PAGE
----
In Phase I oncology trials, the objective isn't "curative effects". Dosing isn't always consistent or even therapeutic; dosing may be varied to examine patient and cancer cell response. Essentially, these participants are enrolled for the collection of useful data, not because a high percentage are expected to go into remission (or any of them).
Put a little more simply, though not necessarily correct overview of how Trials work:
Phase I- small group of healthy volunteers (some trials use people with the disease studied). It's mainly to see the side effects that happen in people (as opposed to those that happened in animals).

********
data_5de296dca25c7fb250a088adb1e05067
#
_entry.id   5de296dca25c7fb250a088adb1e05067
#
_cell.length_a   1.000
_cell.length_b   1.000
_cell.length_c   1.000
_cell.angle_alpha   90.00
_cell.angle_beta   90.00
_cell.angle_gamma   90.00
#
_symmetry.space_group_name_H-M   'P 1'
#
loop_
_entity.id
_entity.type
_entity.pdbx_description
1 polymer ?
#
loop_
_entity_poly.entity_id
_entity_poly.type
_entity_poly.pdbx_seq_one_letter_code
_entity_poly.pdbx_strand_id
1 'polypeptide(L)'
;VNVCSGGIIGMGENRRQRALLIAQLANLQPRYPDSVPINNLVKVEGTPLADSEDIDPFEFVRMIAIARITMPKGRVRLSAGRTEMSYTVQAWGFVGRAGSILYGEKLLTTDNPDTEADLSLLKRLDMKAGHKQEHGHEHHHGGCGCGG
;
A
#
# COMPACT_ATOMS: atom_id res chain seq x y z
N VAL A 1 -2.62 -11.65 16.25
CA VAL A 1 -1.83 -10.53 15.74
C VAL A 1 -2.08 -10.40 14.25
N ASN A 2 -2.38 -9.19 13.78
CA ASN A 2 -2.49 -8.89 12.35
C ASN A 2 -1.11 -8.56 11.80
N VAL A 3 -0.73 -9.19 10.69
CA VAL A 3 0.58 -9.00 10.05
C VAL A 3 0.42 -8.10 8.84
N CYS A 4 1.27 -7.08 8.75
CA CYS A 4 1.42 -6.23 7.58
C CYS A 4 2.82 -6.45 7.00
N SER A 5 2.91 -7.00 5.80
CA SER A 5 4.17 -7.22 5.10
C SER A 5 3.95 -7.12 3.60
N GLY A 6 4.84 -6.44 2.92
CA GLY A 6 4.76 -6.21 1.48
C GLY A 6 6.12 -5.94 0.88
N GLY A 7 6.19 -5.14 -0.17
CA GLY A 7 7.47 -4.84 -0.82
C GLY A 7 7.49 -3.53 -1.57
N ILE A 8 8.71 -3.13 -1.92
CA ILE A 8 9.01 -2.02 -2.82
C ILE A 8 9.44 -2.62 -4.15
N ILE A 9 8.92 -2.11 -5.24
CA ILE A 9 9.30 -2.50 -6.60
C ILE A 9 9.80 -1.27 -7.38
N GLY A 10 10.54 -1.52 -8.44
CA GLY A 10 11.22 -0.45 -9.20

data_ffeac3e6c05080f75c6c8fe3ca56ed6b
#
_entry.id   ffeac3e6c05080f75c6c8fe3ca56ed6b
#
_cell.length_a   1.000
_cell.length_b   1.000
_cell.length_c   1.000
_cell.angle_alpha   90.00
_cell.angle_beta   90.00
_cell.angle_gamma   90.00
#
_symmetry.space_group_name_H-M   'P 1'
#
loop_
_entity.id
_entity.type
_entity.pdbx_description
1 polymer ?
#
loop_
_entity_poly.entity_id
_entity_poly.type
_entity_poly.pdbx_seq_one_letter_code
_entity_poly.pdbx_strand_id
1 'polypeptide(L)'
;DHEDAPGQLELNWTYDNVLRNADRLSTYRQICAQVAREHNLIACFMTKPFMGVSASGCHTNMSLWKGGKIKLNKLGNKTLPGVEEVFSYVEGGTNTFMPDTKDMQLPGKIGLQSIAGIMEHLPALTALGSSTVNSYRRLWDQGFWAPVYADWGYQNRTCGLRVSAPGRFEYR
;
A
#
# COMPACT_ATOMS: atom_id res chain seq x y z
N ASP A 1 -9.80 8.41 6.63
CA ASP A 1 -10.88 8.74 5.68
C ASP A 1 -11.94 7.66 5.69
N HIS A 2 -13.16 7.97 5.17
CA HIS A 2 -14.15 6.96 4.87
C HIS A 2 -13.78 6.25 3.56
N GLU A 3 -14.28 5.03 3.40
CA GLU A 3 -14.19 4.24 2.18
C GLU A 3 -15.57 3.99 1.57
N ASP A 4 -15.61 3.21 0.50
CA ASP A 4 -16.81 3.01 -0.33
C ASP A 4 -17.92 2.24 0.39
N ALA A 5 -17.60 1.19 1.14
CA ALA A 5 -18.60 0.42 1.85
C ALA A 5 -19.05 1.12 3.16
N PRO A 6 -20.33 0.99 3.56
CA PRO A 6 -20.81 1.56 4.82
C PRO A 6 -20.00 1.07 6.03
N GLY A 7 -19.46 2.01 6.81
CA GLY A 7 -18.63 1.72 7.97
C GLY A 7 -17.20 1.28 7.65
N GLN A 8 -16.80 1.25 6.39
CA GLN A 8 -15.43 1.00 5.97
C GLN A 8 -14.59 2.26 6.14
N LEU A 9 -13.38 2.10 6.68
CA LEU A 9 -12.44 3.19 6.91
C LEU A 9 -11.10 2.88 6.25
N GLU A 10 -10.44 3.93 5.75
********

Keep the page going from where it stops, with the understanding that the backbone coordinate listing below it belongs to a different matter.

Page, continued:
Phase II- this is where a moderate sized group of people who are affected with a specific disease are given the drug at varying doses to measure the response
Phase III- This trial is huge. And it's across multiple centers. People are given a drug or something else (traditionally, you think of the 'something else' as a placebo, but as it would be cruel to treat a heart attack with a placebo rather than with the current standard of care therapy, therefore, depending on the situation, you can show efficacy vs placebo, or efficacy vs a specific treatment (typically the standard of care, otherwise you're setting up a tin man to knock down and your trial will show poor results).
In shortest, grossest terms, the stage that his drug is at is the "Let's see if it will kill people if they're given it for two weeks" stage.